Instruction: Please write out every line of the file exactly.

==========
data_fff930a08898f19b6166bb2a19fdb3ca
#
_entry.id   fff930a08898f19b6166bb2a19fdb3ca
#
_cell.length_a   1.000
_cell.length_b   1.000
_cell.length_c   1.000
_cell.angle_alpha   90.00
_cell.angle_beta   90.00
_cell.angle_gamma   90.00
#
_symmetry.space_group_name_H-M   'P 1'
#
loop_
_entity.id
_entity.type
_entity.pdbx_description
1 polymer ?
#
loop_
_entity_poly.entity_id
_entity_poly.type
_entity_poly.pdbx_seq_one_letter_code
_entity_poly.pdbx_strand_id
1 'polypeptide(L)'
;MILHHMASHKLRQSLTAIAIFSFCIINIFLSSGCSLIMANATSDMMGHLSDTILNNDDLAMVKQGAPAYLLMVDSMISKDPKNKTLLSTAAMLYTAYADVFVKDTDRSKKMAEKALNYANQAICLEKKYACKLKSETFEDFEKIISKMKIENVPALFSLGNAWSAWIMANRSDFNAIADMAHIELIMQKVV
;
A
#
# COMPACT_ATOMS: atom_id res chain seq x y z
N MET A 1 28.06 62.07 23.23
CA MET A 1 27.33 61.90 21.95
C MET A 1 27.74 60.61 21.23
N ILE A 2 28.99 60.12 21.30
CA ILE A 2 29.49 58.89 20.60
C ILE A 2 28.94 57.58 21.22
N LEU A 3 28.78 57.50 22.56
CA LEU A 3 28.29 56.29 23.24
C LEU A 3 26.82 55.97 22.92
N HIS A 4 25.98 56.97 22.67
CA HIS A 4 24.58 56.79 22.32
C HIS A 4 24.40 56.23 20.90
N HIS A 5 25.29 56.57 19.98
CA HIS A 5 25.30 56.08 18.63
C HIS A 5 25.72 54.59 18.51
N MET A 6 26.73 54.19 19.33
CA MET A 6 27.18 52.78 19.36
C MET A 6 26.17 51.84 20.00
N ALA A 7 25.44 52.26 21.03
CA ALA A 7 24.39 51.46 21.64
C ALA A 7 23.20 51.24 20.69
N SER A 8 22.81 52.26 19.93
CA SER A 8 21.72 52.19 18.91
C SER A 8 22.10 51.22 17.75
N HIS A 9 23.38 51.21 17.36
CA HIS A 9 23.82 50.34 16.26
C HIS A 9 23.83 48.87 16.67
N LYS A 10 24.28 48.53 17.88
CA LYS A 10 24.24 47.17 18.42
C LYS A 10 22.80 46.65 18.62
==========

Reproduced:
data_fff930a08898f19b6166bb2a19fdb3ca
#
_entry.id   fff930a08898f19b6166bb2a19fdb3ca
#
_cell.length_a   1.000
_cell.length_b   1.000
_cell.length_c   1.000
_cell.angle_alpha   90.00
_cell.angle_beta   90.00
_cell.angle_gamma   90.00
#
_symmetry.space_group_name_H-M   'P 1'
#
loop_
_entity.id
_entity.type
_entity.pdbx_description
1 polymer ?
#
loop_
_entity_poly.entity_id
_entity_poly.type
_entity_poly.pdbx_seq_one_letter_code
_entity_poly.pdbx_strand_id
1 'polypeptide(L)'
;MILHHMASHKLRQSLTAIAIFSFCIINIFLSSGCSLIMANATSDMMGHLSDTILNNDDLAMVKQGAPAYLLMVDSMISKDPKNKTLLSTAAMLYTAYADVFVKDTDRSKKMAEKALNYANQAICLEKKYACKLKSETFEDFEKIISKMKIENVPALFSLGNAWSAWIMANRSDFNAIADMAHIELIMQKVV
;
A
#
# COMPACT_ATOMS: atom_id res chain seq x y z
N MET A 1 28.06 62.07 23.23
CA MET A 1 27.33 61.90 21.95
C MET A 1 27.74 60.61 21.23
N ILE A 2 28.99 60.12 21.30
CA ILE A 2 29.49 58.89 20.60
C ILE A 2 28.94 57.58 21.22
N LEU A 3 28.78 57.50 22.56
CA LEU A 3 28.29 56.29 23.24
C LEU A 3 26.82 55.97 22.92
N HIS A 4 25.98 56.97 22.67
CA HIS A 4 24.58 56.79 22.32
C HIS A 4 24.40 56.23 20.90
N HIS A 5 25.29 56.57 19.98
CA HIS A 5 25.30 56.08 18.63
C HIS A 5 25.72 54.59 18.51
N MET A 6 26.73 54.19 19.33
CA MET A 6 27.18 52.78 19.36
C MET A 6 26.17 51.84 20.00
N ALA A 7 25.44 52.26 21.03
CA ALA A 7 24.39 51.46 21.64
C ALA A 7 23.20 51.24 20.69
N SER A 8 22.81 52.26 19.93
CA SER A 8 21.72 52.19 18.91
C SER A 8 22.10 51.22 17.75
N HIS A 9 23.38 51.21 17.36
CA HIS A 9 23.82 50.34 16.26
C HIS A 9 23.83 48.87 16.67
N LYS A 10 24.28 48.53 17.88
CA LYS A 10 24.24 47.17 18.42
C LYS A 10 22.80 46.65 18.62